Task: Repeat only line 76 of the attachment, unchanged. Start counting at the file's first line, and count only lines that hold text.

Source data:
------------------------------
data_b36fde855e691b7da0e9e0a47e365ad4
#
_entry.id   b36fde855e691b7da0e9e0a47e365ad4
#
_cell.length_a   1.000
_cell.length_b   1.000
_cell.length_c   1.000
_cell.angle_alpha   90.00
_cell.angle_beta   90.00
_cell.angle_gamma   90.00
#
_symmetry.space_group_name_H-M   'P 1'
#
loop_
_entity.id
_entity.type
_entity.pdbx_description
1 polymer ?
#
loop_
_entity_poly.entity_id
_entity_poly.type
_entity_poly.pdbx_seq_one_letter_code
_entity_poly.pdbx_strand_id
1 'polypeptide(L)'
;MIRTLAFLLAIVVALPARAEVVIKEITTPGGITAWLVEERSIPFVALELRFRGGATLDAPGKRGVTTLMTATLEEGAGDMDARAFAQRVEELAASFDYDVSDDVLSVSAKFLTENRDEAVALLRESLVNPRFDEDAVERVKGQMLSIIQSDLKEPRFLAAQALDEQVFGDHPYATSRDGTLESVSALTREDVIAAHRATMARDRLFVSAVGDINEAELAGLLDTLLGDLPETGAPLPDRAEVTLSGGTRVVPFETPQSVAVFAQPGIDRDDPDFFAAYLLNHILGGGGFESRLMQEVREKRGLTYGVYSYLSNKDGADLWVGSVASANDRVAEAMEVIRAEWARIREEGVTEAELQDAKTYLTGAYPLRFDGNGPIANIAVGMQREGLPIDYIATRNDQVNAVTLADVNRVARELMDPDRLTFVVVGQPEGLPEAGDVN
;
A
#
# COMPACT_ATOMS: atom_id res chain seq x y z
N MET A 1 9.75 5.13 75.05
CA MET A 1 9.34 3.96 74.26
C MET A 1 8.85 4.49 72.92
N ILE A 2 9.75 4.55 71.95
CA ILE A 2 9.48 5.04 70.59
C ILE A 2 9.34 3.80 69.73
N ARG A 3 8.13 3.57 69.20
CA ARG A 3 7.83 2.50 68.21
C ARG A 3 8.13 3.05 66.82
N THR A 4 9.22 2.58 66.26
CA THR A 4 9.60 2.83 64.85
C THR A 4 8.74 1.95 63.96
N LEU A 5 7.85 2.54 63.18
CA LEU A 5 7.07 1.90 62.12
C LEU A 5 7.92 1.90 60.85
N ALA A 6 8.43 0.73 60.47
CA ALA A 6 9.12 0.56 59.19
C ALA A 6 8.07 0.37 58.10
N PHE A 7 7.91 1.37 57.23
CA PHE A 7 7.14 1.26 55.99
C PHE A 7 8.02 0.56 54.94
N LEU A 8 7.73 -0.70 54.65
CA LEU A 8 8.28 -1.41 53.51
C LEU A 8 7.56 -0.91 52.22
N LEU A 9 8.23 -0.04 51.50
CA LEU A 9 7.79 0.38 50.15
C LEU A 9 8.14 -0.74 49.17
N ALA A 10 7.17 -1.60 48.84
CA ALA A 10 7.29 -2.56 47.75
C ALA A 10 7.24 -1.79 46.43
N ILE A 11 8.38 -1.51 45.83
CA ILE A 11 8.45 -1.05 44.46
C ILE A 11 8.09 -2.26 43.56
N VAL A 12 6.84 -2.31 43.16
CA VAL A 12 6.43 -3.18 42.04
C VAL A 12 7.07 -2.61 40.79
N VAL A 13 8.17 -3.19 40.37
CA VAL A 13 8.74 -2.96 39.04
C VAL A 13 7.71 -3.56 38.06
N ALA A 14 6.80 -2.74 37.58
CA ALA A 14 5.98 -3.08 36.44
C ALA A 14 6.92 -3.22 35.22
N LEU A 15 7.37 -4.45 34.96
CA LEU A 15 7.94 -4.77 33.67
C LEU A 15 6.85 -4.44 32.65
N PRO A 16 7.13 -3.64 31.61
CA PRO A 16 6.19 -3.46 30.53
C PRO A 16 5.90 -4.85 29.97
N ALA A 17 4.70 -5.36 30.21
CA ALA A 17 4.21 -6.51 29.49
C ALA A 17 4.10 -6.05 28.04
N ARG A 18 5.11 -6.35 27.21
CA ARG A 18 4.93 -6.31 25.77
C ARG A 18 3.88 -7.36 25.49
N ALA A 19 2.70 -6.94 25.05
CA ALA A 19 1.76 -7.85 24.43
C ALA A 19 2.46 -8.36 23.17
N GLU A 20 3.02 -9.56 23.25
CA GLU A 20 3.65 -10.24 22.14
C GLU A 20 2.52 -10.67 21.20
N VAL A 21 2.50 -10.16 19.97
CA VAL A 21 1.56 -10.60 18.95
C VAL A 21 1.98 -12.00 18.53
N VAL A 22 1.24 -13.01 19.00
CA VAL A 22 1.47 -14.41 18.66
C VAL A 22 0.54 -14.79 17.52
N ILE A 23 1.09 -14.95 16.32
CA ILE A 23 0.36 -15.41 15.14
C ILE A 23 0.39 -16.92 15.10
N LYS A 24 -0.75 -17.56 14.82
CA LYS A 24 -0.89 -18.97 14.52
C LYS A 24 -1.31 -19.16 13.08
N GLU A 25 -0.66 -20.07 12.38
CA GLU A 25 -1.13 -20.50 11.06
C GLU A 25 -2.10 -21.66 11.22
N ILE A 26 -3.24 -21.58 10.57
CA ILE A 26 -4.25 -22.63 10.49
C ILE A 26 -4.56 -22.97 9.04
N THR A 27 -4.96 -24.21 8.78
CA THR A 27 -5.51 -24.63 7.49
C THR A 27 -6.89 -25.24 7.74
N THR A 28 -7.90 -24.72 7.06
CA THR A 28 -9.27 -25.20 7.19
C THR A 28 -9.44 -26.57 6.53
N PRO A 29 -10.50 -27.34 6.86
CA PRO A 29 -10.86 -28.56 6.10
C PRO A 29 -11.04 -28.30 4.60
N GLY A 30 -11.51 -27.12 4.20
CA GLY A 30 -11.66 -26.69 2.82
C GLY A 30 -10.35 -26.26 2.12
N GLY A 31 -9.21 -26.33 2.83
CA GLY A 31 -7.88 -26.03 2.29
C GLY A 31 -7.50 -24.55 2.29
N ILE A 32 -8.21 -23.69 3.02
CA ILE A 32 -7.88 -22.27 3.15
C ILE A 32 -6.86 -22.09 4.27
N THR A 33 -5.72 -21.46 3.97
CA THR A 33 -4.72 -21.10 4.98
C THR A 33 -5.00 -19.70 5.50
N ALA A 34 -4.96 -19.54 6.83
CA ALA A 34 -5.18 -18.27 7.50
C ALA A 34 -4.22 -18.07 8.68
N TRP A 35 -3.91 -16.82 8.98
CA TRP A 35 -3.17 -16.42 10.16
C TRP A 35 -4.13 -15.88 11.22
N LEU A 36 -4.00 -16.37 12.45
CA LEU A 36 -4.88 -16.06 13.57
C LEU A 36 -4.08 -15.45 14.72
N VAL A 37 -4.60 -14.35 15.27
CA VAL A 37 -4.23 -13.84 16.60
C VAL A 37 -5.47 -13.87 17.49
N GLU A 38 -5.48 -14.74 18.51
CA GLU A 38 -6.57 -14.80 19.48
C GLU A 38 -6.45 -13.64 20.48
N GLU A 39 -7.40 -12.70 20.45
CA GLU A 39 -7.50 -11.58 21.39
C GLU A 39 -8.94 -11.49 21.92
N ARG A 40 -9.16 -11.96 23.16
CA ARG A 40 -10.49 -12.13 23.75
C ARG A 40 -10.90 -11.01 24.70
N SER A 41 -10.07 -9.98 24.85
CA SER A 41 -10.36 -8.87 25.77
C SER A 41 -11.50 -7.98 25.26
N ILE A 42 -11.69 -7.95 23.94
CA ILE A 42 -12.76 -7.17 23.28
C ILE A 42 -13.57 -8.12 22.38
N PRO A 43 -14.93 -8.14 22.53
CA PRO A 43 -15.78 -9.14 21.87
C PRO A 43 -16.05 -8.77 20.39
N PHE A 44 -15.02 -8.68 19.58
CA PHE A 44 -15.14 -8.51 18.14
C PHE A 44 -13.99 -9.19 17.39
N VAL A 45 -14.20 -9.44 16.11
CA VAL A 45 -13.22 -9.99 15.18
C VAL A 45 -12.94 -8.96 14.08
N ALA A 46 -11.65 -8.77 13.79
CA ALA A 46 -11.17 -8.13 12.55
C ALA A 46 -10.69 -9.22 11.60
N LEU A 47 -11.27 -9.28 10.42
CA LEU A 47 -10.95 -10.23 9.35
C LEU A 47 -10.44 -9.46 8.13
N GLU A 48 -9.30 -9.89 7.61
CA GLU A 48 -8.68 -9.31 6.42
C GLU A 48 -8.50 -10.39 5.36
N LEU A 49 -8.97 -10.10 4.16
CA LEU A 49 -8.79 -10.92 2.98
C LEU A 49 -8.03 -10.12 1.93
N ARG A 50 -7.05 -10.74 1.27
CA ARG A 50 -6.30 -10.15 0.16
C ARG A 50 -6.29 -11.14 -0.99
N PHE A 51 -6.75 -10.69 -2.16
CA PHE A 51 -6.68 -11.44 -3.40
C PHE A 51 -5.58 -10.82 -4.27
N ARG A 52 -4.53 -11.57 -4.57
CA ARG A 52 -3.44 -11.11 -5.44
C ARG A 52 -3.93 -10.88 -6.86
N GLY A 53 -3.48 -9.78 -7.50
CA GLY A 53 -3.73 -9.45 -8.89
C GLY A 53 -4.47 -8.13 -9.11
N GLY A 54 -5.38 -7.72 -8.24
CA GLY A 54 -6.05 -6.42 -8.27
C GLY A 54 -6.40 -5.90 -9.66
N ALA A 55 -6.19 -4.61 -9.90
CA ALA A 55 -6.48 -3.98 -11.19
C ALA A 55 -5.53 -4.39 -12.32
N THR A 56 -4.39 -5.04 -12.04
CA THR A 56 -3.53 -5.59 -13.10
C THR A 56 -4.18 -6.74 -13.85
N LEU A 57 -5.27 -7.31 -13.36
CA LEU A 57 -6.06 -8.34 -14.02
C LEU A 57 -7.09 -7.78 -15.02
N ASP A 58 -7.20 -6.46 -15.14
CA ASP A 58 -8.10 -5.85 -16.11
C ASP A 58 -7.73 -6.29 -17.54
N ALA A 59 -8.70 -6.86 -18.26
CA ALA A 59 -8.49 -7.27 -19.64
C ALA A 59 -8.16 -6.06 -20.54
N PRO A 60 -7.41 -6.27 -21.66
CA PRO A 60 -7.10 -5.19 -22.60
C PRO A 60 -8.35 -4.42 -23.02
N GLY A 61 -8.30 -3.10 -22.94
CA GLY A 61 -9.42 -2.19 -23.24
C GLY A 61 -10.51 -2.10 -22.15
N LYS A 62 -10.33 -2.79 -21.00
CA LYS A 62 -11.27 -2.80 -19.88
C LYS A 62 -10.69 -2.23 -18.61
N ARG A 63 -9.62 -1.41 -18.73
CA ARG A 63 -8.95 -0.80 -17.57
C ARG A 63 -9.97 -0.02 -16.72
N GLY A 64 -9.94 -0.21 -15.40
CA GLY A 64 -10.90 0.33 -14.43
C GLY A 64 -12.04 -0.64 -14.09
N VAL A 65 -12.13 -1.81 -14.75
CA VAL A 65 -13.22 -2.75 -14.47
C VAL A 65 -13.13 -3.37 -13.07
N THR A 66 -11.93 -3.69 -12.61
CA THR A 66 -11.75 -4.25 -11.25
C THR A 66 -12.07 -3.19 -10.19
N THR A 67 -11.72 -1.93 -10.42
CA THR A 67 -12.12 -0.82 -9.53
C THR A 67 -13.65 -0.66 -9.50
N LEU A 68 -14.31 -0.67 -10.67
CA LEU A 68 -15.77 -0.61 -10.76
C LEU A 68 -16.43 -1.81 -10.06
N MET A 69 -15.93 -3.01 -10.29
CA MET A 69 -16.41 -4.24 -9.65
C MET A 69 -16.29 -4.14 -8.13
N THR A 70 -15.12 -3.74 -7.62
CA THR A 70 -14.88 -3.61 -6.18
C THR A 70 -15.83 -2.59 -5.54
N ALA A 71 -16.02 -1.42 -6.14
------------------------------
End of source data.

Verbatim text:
N PRO A 16 7.13 -3.64 31.61